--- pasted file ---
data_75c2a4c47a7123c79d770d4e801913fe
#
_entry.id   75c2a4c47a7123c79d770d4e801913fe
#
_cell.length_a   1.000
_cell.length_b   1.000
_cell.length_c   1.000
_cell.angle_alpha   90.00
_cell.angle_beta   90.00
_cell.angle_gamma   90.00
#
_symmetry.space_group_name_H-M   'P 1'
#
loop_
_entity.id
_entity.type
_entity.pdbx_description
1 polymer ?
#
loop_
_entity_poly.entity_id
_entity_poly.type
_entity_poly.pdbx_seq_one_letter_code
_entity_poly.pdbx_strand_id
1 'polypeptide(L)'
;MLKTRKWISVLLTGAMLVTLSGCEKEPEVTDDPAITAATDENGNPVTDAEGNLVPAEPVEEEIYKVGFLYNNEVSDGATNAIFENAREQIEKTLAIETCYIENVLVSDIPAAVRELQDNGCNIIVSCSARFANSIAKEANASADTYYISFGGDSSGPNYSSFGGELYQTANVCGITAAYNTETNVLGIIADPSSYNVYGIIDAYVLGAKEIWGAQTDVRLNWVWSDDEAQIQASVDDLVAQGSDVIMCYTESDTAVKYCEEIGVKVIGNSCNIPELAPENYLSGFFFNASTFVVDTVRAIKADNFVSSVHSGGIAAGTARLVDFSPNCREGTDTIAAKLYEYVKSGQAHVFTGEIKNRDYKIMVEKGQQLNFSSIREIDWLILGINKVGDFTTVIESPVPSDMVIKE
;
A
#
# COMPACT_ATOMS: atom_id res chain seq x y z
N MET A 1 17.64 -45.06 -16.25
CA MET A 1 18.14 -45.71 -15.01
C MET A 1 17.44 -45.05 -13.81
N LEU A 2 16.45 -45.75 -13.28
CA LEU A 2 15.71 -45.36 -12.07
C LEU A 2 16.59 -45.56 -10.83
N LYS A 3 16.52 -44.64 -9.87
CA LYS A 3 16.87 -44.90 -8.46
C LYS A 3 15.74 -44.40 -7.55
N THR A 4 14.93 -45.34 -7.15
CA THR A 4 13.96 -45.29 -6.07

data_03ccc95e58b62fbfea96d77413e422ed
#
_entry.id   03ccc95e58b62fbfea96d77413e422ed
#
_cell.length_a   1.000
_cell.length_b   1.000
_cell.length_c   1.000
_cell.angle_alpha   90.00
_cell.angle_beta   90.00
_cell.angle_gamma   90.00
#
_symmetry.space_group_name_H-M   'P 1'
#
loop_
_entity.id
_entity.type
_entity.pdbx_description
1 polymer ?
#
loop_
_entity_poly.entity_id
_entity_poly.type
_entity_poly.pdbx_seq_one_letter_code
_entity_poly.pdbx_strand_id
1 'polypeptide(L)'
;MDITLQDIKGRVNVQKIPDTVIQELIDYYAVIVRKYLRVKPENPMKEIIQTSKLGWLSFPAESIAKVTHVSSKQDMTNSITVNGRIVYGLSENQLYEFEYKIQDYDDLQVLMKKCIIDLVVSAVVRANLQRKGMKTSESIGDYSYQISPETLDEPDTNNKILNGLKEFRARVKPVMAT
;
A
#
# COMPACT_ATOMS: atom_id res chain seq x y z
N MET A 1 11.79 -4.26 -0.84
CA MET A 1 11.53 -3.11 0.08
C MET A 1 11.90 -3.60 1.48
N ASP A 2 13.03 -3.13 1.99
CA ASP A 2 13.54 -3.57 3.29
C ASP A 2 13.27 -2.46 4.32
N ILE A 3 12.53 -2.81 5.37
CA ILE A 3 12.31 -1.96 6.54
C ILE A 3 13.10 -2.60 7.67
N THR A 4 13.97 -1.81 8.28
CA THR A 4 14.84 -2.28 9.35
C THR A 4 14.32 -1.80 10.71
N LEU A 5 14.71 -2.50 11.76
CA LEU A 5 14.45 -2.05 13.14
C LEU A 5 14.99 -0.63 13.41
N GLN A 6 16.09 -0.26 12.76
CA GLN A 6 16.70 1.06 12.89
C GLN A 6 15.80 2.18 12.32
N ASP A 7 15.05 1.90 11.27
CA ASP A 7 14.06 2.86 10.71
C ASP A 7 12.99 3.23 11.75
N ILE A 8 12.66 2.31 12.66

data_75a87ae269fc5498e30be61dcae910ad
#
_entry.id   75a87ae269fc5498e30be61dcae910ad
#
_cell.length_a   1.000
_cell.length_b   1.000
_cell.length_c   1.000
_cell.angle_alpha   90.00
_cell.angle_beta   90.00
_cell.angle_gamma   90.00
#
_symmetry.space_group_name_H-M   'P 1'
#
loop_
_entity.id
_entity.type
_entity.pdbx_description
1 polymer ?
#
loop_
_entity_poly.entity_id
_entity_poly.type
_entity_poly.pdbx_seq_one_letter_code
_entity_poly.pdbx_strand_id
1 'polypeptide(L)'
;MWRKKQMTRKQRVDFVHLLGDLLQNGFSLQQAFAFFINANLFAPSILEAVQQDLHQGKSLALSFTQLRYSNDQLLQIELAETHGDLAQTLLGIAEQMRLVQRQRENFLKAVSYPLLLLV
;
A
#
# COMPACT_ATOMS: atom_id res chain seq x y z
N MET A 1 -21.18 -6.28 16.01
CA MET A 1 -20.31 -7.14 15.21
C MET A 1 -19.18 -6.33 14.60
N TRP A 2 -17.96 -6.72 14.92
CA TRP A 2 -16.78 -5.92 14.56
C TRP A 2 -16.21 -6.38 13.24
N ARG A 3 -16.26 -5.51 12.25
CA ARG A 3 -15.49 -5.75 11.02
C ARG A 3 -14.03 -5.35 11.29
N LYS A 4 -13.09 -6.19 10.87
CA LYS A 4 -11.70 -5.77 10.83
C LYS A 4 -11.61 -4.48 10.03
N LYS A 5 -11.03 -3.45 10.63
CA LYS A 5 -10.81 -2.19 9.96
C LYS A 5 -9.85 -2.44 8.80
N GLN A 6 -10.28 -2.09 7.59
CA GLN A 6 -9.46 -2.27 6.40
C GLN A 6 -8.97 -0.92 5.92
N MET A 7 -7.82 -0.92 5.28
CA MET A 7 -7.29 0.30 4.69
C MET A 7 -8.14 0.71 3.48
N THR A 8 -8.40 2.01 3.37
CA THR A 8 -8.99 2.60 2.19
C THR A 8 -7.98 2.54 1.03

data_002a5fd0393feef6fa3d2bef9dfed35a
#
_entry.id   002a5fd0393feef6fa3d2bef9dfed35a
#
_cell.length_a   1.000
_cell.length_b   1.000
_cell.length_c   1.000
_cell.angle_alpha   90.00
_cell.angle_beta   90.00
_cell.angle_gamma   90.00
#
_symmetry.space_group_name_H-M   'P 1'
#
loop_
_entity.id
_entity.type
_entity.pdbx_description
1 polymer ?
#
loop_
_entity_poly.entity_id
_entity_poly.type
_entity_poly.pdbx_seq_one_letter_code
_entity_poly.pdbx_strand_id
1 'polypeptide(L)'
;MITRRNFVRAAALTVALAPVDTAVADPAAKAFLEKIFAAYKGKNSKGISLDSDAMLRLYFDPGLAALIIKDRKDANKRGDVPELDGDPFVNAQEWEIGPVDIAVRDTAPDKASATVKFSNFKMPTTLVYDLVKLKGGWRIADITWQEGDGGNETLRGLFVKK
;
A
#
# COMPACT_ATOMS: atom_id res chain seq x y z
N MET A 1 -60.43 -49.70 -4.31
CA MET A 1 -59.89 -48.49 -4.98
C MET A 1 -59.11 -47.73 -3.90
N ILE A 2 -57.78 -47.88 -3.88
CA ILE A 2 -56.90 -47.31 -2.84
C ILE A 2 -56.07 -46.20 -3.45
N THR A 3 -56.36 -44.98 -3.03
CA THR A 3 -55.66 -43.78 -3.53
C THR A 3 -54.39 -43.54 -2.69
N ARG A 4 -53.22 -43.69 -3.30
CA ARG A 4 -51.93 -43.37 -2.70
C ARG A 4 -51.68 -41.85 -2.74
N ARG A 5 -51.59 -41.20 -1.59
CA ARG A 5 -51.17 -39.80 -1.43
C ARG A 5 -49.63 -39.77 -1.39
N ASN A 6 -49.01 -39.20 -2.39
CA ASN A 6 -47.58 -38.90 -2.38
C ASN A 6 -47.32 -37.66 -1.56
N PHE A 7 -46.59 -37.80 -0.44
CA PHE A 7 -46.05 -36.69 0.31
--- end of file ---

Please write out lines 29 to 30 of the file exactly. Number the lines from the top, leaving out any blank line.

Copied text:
#
# COMPACT_ATOMS: atom_id res chain seq x y z